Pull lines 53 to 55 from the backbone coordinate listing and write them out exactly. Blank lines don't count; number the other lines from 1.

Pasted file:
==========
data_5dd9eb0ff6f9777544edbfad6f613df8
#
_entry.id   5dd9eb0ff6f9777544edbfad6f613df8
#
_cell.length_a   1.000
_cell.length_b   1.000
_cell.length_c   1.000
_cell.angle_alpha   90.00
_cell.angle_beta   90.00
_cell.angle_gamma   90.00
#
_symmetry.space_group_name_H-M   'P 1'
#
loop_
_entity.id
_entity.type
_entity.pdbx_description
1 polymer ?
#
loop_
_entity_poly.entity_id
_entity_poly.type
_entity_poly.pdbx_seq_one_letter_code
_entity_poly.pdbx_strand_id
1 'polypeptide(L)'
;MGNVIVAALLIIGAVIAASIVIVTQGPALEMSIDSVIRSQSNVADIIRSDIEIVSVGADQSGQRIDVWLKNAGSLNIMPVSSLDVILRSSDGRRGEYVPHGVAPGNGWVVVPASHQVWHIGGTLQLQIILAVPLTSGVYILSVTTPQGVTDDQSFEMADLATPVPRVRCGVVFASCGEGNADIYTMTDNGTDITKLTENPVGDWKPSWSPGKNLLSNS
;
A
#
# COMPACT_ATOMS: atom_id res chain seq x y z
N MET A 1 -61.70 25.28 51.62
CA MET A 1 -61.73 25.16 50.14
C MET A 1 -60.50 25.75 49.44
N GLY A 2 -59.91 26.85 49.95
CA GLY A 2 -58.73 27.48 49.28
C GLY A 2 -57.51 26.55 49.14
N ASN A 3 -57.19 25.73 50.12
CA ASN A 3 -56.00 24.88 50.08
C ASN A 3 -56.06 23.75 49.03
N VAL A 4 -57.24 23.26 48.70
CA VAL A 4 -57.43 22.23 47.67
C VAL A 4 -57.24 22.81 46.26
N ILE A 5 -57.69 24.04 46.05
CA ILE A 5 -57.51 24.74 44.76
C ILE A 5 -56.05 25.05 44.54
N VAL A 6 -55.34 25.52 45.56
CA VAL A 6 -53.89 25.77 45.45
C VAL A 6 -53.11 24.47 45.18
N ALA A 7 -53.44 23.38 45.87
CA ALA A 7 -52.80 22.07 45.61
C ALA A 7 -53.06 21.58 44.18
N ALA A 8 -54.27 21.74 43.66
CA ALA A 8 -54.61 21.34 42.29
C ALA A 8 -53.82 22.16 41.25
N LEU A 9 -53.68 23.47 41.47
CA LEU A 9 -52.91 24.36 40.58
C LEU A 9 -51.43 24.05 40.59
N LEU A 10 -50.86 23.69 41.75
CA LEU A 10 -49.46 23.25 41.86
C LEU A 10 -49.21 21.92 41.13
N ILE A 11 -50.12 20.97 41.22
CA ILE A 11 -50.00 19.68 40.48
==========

CA ALA A 8 -54.61 21.34 42.29
C ALA A 8 -53.82 22.16 41.25
N LEU A 9 -53.68 23.47 41.47